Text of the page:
Synonyms for sadducees or Related words with sadducees

pharisees              gnostics              essenes              sadducee              ebionites              kabbalists              manichaeans              monophysites              nestorians              marcionites              montanism              gentiles              deists              montanists              valentinians              monophysitism              nestorianism              nazarenes              judaizers              nestorius              pagans              exegetes              marcion              manichaean              arianism              anabaptists              miaphysites              bogomils              stoics              zealots              arminians              donatists              eutyches              marcionism              judeans              manicheans              manichaeism              sectarians              karaites              rationalists              sethians              cathars              monophysite              calvinists              chalcedonians              paulicians              neoplatonists              adoptionism              herodians              apologists             

Examples of "sadducees"
The Sadducees oversaw many formal affairs of the state. Members of the Sadducees:
According to Josephus, the Sadducees believed that:
Sadducees and the priests were not completely synonymous. Cohen points out that "not all priests, high priests, and aristocrats were Sadducees; many were Pharisees, and many were not members of any group at all."
The Sadducees were moved to petition the queen for protection against the ruling party. Alexandra, who desired to avoid all party conflict, removed the Sadducees from Jerusalem, assigning certain fortified towns for their residence.
Most, if not all, of the commentaries on the Gospel of Luke say the "Question about the Resurrection" pericope presented in Lk. 20:27-40 is the only account in Luke of Jesus confronting the Sadducees. It is true that Luke only mentions the Sadducees by name once but it is not true that this pericope is the only one concerning the Sadducees. The Parables about the Good Samaritan, the Unjust Steward, the Rich Man and Lazarus and the Wicked Tenants are directed to the Sadducees who controlled the temple establishment. These parables are about unfaithful priests. They are the wicked sons of Eli.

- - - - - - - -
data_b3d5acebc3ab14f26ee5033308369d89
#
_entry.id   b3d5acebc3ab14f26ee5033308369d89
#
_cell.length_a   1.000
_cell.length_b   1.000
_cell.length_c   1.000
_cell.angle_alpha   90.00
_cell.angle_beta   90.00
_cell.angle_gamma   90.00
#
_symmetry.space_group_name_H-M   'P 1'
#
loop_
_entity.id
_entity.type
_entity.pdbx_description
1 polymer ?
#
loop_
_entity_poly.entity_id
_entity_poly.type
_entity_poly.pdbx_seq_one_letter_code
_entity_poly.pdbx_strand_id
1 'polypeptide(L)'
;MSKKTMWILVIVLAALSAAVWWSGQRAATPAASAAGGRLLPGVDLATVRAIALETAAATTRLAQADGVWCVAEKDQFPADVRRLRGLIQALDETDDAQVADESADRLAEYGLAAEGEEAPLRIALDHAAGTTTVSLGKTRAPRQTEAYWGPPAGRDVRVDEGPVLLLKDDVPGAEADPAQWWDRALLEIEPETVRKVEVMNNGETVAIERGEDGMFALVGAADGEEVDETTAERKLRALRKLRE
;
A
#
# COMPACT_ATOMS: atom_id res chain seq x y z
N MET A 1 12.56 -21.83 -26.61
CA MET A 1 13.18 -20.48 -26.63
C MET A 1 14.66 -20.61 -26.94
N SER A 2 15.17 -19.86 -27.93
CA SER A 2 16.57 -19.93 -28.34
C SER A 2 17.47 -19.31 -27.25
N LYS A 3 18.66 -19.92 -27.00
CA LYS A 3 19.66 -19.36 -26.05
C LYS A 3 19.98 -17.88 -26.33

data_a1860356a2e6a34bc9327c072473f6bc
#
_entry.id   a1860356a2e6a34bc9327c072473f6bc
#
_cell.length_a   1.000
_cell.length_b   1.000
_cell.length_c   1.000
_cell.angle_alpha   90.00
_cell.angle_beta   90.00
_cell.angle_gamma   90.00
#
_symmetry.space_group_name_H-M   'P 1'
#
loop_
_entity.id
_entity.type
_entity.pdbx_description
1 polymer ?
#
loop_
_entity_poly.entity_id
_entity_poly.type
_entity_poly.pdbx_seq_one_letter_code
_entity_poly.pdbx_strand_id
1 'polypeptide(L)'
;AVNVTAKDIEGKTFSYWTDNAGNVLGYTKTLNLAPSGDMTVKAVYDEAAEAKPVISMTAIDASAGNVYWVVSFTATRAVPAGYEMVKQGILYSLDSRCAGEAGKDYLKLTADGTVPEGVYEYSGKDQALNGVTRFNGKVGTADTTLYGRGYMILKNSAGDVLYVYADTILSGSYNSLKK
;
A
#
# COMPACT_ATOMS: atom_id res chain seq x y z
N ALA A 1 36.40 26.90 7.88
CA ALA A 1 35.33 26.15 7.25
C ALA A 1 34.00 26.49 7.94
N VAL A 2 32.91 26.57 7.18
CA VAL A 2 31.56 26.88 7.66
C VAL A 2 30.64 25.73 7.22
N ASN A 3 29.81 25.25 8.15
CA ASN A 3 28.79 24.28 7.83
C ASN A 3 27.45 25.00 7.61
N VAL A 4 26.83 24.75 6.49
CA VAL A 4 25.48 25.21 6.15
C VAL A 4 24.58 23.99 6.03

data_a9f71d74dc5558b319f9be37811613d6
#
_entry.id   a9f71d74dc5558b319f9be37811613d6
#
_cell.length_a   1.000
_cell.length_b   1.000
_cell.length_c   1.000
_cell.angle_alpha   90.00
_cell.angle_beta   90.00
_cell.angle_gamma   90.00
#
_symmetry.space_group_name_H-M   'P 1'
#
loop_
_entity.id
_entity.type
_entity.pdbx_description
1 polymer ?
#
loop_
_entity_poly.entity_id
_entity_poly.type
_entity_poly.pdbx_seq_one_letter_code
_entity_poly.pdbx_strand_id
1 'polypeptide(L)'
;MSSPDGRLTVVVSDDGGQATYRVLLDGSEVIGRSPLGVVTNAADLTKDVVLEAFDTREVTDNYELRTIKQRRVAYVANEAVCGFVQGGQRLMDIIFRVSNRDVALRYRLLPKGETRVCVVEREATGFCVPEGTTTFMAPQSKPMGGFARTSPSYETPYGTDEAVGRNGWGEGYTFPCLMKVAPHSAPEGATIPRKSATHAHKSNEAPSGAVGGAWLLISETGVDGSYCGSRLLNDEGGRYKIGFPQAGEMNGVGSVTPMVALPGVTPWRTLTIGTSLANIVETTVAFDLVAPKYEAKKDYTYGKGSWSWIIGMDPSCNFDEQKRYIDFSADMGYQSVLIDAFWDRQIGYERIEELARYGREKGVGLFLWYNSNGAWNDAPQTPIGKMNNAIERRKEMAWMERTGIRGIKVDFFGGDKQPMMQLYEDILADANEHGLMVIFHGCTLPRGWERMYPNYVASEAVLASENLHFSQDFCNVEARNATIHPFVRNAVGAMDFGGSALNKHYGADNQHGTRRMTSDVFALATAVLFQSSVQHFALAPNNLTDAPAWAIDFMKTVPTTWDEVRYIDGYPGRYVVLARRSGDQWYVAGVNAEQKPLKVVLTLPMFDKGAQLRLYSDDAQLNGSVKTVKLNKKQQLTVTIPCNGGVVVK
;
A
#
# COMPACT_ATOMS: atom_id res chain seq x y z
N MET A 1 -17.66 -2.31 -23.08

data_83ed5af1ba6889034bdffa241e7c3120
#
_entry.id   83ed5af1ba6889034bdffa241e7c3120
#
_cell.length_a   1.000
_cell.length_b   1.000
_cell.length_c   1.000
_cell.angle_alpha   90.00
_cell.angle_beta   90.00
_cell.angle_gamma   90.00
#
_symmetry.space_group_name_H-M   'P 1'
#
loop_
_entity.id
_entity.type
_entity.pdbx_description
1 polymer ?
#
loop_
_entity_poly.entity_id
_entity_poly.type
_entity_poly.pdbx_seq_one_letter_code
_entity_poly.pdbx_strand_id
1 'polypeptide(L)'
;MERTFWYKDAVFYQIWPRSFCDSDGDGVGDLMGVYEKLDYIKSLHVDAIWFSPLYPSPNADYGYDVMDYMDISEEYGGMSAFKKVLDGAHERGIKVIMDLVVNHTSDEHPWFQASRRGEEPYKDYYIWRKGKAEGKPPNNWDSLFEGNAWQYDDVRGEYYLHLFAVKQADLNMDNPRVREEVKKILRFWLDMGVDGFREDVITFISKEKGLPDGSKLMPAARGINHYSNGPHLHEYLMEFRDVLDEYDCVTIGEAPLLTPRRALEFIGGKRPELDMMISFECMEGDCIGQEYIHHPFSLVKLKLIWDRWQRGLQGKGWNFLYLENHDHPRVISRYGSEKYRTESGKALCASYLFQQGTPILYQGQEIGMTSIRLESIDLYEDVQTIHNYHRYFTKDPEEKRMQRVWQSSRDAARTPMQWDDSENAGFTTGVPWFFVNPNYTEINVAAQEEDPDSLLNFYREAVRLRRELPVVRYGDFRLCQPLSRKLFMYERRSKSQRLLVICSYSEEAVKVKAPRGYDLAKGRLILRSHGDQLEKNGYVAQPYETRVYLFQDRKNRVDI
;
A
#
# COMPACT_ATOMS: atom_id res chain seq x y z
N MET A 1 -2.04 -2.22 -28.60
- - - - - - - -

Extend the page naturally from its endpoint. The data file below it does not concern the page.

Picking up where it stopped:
The Jewish community of the Second Temple period is often defined by its sectarian and fragmented attributes. Josephus, in "Antiquities", contextualizes the Sadducees as opposed to the Pharisees and the Essenes. The Sadducees are also notably distinguishable from the growing Jesus movement, which later evolved into Christianity. These groups differed in their beliefs, social statuses, and sacred texts. Though the Sadducees produced no primary works themselves, their attributes can be derived from other contemporaneous texts, namely, the New Testament, the Dead Sea Scrolls, and later, the Mishnah and Talmud. Overall, within the hierarchy, the Sadducees represented an aristocratic, wealthy, and traditional elite.
The Boethusians () were a Jewish sect closely related to, if not a development of, the Sadducees.
At the time of Stephen, the Sadducees as well as the Sanhedrin stood "under the control" of the Roman procurators.
The second commandment (alphabets 96-129) affirms the unity of God. Here Hadassi refutes the views of other sects; for example, the Christians, Rabbinites, Samaritans, and Sadducees, who maintain the eternity of the world. He is indignant at those who identify the Karaites with the Sadducees, and shows great animosity toward the Rabbinites. Alphabets 99-100 contain a violent attack upon Christianity.
The Sadducees rejected the Oral Law as proposed by the Pharisees. Rather, they saw the written Torah as the sole source of divine authority. The written law, in its depiction of the priesthood, corroborated the power and enforced the hegemony of the Sadducees in Judean society.